Yeah. that’s, that’s quite often what we see. They just jump into a solution and then go like, and they assume that that’s the solution because they see someone else doing it. So, so if they start to lose market share their customers, if they’re whatever metric they’re using, the customer experience or customer metric is dropping, they’re like, Oh, our customers are not happy of us. We saw competitor use an AI-empowered chatbots. We need one of those, too. And you’re like, well, no. I mean like, why are your customers unhappy with your service, right? Is it because your retail branch person is just like, has made them wait like two hours in line? Is it, is it because that they weren’t able to complete the transaction that they wanted to is it because they don’t want to pick up the phone when they called, so there’s a whole bunch of things that can be solved and ultimately, yes, you, you end up with some interesting technological solution, right?
Yi Hoo Ong (12:03):
And you can use AI to do this, this isn’t this, but when you understand what you’re trying to fix, then it becomes so much a contextual. And then you understand why you need to spend money on that technology. Because when you say you want to spend money on technology, a lot of people don’t fundamentally understand how much some of this technology can cost. And then they bulk, or they see the price type. Like, Oh my God, I wanted AI, but I didn’t think it would cost this much money. Right. So, so it helps when you understand why trying to solve it, then you can see what’s the value in spending on that technology.
Yaniv Corem (12:38):
So let’s talk a little bit about The Workshop, because I remember it had a pretty interesting structure, or maybe more of a concept where it was open sourcing innovation, right? Like you were trying to get the whole organization involved in creating a, you know, creating, documenting and pushing forward creative ideas. So how did that work? Like what, what tools were you using? What was the process like? Could you share a little bit about that?
Yi Hoo Ong (13:12):
Sure. So just taking one step back in that culture piece that we did just before The Workshop’s creation, as we were going through the world and kind of meeting our colleagues around, we will identify like great ideas that our colleagues were executing in market. And, and, and the common question we always ask us, why isn’t this being done in the rest of the unit? Why hasn’t this been applied in Hong Kong or China or the US and those would be interesting solutions that the Philippine’s team in the middle of nowhere has figured out for themselves and we’re like, “You should use this in Hong Kong. Hong Kong has this same problem. Right?” And they’re like, “Oh, no, we’re just a small Filipino team. Hong Kong is the headquarters. They must know everything. You know, that they are probably doing something even better than what we’re doing.”
Yi Hoo Ong (13:59):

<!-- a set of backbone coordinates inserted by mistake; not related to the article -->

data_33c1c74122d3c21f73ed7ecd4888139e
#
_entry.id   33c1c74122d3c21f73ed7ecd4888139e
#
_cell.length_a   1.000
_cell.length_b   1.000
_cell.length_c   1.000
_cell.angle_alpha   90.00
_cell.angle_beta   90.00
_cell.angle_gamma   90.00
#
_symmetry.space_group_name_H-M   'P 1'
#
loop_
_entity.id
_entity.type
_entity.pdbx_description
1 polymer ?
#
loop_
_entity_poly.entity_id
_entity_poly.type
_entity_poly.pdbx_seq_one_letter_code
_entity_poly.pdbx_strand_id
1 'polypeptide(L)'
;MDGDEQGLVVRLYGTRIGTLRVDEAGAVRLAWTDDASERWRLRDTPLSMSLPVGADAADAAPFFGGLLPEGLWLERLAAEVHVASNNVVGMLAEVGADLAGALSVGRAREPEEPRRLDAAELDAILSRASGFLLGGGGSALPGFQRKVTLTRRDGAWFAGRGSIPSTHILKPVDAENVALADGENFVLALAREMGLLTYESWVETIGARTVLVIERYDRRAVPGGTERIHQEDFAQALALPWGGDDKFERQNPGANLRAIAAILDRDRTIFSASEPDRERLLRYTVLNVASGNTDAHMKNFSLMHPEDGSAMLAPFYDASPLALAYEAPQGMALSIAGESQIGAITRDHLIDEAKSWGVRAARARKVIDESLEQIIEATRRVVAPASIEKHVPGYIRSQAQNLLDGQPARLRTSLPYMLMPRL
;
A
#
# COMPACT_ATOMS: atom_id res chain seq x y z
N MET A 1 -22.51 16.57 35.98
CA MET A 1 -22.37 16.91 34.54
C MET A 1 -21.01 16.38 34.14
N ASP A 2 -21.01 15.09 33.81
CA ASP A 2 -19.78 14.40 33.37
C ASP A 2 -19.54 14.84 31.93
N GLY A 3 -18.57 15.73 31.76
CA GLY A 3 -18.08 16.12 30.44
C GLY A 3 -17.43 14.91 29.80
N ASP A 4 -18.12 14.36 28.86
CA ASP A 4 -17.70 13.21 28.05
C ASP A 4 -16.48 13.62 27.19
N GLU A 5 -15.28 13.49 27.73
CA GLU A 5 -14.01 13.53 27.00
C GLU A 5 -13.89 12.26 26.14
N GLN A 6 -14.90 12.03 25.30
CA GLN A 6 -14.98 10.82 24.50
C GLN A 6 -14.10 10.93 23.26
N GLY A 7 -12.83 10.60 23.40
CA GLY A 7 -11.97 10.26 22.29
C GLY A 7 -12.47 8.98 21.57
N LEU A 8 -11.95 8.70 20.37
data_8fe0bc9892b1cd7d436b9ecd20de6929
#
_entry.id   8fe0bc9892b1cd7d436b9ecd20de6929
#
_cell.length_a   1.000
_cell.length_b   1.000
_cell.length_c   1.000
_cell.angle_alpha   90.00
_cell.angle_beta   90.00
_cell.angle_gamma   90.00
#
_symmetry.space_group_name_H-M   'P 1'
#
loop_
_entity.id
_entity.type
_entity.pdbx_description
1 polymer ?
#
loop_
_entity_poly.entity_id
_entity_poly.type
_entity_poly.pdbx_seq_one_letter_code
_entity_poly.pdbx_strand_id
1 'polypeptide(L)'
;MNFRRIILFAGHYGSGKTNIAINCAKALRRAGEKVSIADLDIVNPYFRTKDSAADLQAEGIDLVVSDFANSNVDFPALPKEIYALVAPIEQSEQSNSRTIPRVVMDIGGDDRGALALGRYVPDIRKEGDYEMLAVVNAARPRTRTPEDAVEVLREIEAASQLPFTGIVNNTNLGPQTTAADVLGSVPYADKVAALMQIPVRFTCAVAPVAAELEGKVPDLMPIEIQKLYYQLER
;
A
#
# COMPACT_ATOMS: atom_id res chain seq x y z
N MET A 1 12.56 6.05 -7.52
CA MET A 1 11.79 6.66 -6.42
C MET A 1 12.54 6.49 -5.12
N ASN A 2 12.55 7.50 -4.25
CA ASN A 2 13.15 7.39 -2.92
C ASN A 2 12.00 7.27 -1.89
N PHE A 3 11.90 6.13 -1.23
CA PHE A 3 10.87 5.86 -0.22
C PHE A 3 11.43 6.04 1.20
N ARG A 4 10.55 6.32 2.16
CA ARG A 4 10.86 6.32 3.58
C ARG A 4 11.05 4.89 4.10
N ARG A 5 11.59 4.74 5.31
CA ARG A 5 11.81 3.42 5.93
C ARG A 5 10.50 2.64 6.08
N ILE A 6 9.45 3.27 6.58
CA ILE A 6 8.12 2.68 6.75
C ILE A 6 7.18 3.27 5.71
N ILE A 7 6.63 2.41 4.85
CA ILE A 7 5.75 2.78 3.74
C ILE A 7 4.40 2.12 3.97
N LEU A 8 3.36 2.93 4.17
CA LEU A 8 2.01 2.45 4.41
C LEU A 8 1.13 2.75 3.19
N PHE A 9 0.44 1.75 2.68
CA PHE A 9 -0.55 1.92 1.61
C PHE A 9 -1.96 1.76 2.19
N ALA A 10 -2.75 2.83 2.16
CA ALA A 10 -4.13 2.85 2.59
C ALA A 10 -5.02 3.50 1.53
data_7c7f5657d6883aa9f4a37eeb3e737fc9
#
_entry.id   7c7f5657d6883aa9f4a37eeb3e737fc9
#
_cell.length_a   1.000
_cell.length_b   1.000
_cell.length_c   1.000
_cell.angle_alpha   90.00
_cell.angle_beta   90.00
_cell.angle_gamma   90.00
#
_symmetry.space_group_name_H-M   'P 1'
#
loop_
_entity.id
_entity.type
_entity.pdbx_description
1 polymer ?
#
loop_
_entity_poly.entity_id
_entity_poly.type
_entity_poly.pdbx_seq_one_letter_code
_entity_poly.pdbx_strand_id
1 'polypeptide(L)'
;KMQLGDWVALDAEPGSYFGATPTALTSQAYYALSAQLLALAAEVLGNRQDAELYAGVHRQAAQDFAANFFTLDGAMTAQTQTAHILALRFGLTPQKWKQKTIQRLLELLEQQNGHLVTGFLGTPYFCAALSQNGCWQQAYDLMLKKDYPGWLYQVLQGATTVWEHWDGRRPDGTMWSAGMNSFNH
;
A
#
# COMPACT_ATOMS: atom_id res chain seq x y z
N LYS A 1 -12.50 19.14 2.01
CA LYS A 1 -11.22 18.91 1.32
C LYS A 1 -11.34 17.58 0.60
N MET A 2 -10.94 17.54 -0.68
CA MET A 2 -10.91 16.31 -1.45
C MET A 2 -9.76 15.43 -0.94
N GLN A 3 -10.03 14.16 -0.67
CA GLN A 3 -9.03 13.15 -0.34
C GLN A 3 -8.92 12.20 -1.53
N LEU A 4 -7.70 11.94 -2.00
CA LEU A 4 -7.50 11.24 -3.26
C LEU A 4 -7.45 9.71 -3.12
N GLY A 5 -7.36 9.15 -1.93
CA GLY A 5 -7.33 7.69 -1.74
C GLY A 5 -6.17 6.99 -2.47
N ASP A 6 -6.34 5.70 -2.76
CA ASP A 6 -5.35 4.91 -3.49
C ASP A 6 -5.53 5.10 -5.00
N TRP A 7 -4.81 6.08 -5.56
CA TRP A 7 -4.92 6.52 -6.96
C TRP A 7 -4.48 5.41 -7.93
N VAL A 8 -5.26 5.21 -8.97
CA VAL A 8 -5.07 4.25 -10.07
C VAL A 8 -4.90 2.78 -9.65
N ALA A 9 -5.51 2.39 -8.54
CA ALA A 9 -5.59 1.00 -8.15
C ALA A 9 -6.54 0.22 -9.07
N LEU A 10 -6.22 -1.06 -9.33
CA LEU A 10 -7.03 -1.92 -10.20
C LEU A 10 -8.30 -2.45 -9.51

And from our point of view, we’re like, we understand more about how the rest of the rest of the organization’s working. We’re like, no, they actually have it. You actually running more efficiently than the Hong Kong operation. And so we got this one, like how do we surface all these great ideas from our entire organization? And so it’s transparent. Everyone can see, and everyone can kind of raise the voice and collectively improve the idea. And so we landed on essentially crowd sourcing if you want to use the technical term for it. But what we really wanted to do at the workshop was how to foster and empower a culture of open innovation throughout the entire organization. And we fundamentally believe that the best ideas do not come from HQ and do not come from the person with the biggest paycheck. So that was, that was really, that was really the seed of the workshop.
Yi Hoo Ong (14:53):
We started with a crowdsourcing tool and there was a provider by a third party provider called Spigot. We rolled it out under the brand name, called The Kitchen. I think we wanted the wedding of the kitchen because our CEO was very he had a great statement. It’s like we have within a large company and we have the best ingredients, but we don’t have a, we are still unable to serve up the Michelin star recipes to our customers, even though we have all these great ingredients, which are the envy of the rest of our industry, we still can put it together. And so we thought, okay. So I think a kitchen is a great analogy, like having the best ingredients in one thing, but you need the kitchen to kind of cook it all up and put it together into a single dish and serve it up.
Yi Hoo Ong (15:41):
So that was The Kitchen. And then we grew that out to sort of, if you follow the, the, the, the journey of innovation as a culture and open innovation, we started running what we call Gorilla sessions, which is essentially fireside chats with some external, external speakers coming in to kind of give us a different viewpoint on potentially the industry. And some of some of some of the challenges that we’re fixing facing. We obviously understood that because we wanted to stay open. It’s all about the community and not just community internally, but the community externally. How do we start bringing in the, the startup ecosystem and engaging them, not in a, we want to hire you or pay for your services or do a, so do a POC of you BUT like, Hey guys, we are a large multinational, we are learning.
Yi Hoo Ong (16:34):